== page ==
Editor’s Note: As often goes on behind the scenes at RBR, our Premium Members take advantage of the Ask RBR a Question perk to tap into the direct wisdom of one of our coaches or tech experts. When it’s a broad enough topic that lends useful insight to many riders, we like to share the responses with all RBR readers.
The following is a response from Coach Rick Schultz to a reader who has suffered through 25 years’ of ill-suited saddles, quite possibly related to bad bike fits. Coach Schultz is a fit expert (author of Bike Fit101) and put together an illustrated 11-page PDF document that touches on the most significant aspects of a proper fit, why a correct fit is a must to ensure saddle comfort, and provides a list of his favorite saddles. The introduction of that piece is below, with the link to the PDF at the end.
The topic of saddles comes up often in my work. Cyclists continue to search for the right saddle, but, as can be seen below, selecting the right saddle is at the end of a long chain of required events, starting with a quality bike fit from a qualified/certified fitter. Having been to most bike fit courses, the best one currently, in my opinion, is Trek’s Precision Fit system.
Paralleling my beliefs, their courses are taught from the point of view of a physical therapist. (Full disclosure, my daughter is currently getting her doctorate in PT, and I have learned a lot from her in the past several years that informs my bike fitting, and riding.)
So my belief is that you need a quality bike fit before you can select the right saddle, or, at least, select the right saddle during the bike fit.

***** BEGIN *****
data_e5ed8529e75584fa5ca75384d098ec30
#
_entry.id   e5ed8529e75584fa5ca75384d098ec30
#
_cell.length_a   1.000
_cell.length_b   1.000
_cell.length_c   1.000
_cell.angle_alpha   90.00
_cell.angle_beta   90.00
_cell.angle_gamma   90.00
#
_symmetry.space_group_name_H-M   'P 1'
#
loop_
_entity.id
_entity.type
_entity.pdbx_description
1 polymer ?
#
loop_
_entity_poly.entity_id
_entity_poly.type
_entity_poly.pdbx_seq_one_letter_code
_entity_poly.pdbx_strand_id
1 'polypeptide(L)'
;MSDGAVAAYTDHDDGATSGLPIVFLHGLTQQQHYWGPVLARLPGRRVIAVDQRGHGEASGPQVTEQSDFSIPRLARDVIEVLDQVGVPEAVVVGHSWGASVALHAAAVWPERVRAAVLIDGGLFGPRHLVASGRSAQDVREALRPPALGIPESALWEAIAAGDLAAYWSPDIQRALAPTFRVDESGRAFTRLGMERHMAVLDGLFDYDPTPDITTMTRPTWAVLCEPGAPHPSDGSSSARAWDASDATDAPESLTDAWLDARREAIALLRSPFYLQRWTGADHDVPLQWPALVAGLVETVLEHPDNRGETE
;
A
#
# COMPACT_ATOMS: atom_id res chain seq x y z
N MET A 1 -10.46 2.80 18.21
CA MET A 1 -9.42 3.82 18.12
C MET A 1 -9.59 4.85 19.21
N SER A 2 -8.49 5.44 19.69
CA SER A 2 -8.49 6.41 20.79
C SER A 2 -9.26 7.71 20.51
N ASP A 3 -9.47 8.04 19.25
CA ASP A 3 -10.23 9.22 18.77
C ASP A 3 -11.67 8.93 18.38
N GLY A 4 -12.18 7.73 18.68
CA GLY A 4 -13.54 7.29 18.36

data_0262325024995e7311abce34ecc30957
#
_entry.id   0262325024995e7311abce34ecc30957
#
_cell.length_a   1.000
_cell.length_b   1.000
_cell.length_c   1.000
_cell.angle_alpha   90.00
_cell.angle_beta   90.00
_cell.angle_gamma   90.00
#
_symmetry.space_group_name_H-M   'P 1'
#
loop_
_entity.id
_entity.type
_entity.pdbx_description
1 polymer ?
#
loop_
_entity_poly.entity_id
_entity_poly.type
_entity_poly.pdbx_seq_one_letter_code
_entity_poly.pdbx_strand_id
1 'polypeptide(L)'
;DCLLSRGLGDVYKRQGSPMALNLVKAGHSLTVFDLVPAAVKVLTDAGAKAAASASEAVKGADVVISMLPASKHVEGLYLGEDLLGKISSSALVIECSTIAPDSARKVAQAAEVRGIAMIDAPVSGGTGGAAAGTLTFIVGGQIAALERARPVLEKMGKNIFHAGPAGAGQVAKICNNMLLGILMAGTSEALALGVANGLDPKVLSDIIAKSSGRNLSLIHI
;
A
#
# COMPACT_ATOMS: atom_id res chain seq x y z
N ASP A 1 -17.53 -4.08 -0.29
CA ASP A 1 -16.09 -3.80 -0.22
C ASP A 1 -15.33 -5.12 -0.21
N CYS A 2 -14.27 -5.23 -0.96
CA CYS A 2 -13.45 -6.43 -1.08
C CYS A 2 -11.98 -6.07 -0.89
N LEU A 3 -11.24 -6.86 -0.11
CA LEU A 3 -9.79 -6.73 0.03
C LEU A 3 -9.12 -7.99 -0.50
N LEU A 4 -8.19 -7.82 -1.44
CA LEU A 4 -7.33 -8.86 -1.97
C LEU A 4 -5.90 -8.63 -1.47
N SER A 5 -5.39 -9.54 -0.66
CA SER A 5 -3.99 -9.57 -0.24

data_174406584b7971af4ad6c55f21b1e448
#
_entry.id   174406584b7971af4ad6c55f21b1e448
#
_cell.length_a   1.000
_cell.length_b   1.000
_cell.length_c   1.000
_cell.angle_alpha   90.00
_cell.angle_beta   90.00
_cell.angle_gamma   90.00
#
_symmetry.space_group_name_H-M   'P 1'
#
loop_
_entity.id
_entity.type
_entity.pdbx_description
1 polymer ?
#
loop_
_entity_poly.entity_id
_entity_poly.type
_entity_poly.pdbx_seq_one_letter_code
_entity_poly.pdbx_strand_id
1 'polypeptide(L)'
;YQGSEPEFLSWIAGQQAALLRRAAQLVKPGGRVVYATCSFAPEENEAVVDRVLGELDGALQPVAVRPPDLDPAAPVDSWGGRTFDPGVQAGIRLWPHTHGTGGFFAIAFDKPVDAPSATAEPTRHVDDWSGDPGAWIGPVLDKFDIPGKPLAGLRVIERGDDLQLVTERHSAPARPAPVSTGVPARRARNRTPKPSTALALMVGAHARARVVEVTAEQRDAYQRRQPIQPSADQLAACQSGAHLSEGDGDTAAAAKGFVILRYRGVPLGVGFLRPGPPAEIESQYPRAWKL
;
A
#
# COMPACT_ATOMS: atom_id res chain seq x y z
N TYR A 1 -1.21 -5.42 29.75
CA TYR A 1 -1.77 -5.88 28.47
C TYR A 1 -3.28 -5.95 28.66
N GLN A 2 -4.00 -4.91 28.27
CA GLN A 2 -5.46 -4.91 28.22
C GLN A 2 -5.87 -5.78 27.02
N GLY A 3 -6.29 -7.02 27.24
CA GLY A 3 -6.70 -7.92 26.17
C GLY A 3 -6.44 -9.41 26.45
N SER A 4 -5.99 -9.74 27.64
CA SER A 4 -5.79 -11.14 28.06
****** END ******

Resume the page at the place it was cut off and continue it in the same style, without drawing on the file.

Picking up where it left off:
There are several new tools to help in this process; one of the best is a saddle pressure mapping tool. This helps the bike fitter see exactly where and how you are sitting on the saddle and can assist in selecting the right saddle once the bike is fit to the client.
Here’s a recent email where, as the reader, you can see there are many issues going on. In the email, several things jump out – I have underlined the most important points and commented in-line.
The email begins:
During the 25+ years of cycling I’ve done (5,000 – 7,000 miles/yr.), I’ve tried upwards of 75 saddles, yet STILL haven’t found one I could call “comfortable.” By now, I know what I want, but can’t seem to find it. Firstly, I don’t like any with those cutouts, grooves, love channels, etc.,
Never said why he doesn’t like these? If shown how to position the hips correctly when cycling, he might actually LIKE these types of saddles.
including those weird ones (SMP, ISM, Adamo, Cobb, SQLabs). And, yes, I’ve tried leather ones . . . not as bad as I expected, but I definitely need padding.
These ‘weird’ saddles have a place and it’s called Triathlons. There is a reason for this design and they work better on a TT/Tri bike than a road bike.
Basically, I’m looking for a “medium” saddle – another apparent rare commodity these days – both padding and size-wise (i.e., not a hard, narrow racer, but not a big, soft “comfort” model, either).
Here’s a link to Coach Schultz’s full 11-page response, titled Traits of a Better Saddle.
Coach Rick Schultz is an avid cyclist who trains, races and coaches in Southern California. Rick is an engineer by trade, and in addition to being a coach, he’s a bike fitter and prolific product reviewer. He’s the author of Stretching & Core Strengthening for the Cyclist and Bike Fit 101: Your Toolset for a Great Bike Fit in the RBR eBookstore. Check his product reviews website, www.biketestreviews.com, and his coaching site, www.bikefitnesscoaching.com. Click to read Rick’s full bio.